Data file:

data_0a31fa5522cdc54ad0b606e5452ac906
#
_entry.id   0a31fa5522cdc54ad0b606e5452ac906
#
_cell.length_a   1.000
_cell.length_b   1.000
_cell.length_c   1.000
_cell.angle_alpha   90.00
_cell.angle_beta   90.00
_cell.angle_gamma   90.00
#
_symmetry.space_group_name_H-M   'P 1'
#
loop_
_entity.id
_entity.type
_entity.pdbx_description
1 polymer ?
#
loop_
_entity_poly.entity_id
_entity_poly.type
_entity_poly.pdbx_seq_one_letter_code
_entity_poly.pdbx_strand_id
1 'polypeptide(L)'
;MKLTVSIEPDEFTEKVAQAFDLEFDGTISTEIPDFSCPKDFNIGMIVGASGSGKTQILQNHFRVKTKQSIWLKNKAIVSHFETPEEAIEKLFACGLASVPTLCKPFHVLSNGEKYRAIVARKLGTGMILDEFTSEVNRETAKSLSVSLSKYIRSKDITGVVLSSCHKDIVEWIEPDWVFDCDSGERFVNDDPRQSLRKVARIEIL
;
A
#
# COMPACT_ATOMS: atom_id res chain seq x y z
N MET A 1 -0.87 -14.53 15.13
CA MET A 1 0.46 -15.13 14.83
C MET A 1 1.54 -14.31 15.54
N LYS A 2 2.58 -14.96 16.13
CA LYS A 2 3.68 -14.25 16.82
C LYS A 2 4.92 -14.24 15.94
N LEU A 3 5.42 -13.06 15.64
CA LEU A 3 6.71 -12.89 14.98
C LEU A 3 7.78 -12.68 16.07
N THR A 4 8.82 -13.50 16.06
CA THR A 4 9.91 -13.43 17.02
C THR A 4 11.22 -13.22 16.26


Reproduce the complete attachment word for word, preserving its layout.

data_0a31fa5522cdc54ad0b606e5452ac906
#
_entry.id   0a31fa5522cdc54ad0b606e5452ac906
#
_cell.length_a   1.000
_cell.length_b   1.000
_cell.length_c   1.000
_cell.angle_alpha   90.00
_cell.angle_beta   90.00
_cell.angle_gamma   90.00
#
_symmetry.space_group_name_H-M   'P 1'
#
loop_
_entity.id
_entity.type
_entity.pdbx_description
1 polymer ?
#
loop_
_entity_poly.entity_id
_entity_poly.type
_entity_poly.pdbx_seq_one_letter_code
_entity_poly.pdbx_strand_id
1 'polypeptide(L)'
;MKLTVSIEPDEFTEKVAQAFDLEFDGTISTEIPDFSCPKDFNIGMIVGASGSGKTQILQNHFRVKTKQSIWLKNKAIVSHFETPEEAIEKLFACGLASVPTLCKPFHVLSNGEKYRAIVARKLGTGMILDEFTSEVNRETAKSLSVSLSKYIRSKDITGVVLSSCHKDIVEWIEPDWVFDCDSGERFVNDDPRQSLRKVARIEIL
;
A
#
# COMPACT_ATOMS: atom_id res chain seq x y z
N MET A 1 -0.87 -14.53 15.13
CA MET A 1 0.46 -15.13 14.83
C MET A 1 1.54 -14.31 15.54
N LYS A 2 2.58 -14.96 16.13
CA LYS A 2 3.68 -14.25 16.82
C LYS A 2 4.92 -14.24 15.94
N LEU A 3 5.42 -13.06 15.64
CA LEU A 3 6.71 -12.89 14.98
C LEU A 3 7.78 -12.68 16.07
N THR A 4 8.82 -13.50 16.06
CA THR A 4 9.91 -13.43 17.02
C THR A 4 11.22 -13.22 16.26